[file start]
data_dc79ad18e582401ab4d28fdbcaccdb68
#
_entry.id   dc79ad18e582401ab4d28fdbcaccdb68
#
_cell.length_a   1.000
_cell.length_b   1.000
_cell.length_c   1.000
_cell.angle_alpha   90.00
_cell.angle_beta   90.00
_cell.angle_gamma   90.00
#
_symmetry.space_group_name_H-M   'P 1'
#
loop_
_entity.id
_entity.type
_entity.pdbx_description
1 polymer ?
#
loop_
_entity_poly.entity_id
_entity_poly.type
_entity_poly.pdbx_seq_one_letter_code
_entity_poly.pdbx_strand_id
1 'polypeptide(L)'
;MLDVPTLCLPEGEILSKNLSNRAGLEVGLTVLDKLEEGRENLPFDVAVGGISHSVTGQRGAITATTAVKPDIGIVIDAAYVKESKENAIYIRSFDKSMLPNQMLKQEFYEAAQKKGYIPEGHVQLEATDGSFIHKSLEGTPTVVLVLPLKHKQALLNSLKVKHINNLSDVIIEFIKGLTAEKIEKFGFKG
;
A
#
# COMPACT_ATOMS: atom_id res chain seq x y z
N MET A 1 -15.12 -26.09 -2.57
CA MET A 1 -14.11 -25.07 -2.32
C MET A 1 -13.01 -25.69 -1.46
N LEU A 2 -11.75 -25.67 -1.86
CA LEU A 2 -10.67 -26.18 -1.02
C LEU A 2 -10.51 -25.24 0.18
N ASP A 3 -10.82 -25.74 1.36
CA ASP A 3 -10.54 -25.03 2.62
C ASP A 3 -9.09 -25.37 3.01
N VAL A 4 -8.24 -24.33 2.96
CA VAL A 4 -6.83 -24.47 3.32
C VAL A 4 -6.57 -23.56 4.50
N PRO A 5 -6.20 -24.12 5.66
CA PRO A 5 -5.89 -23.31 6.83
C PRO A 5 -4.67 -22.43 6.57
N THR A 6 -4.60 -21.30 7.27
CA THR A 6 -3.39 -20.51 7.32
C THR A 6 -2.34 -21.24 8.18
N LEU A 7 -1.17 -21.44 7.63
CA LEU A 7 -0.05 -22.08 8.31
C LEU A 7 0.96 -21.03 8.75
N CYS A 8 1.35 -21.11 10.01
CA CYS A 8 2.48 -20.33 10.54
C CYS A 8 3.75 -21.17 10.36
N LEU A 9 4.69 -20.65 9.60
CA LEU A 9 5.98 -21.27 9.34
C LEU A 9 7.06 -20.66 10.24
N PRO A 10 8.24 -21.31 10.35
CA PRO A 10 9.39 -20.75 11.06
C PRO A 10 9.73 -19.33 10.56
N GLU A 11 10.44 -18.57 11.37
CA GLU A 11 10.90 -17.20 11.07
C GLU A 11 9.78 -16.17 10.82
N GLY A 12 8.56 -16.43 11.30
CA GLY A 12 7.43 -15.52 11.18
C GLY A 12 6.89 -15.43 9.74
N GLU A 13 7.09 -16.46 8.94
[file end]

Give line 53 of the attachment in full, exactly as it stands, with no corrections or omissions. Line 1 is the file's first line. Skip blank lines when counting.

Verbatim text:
CA CYS A 8 2.48 -20.33 10.54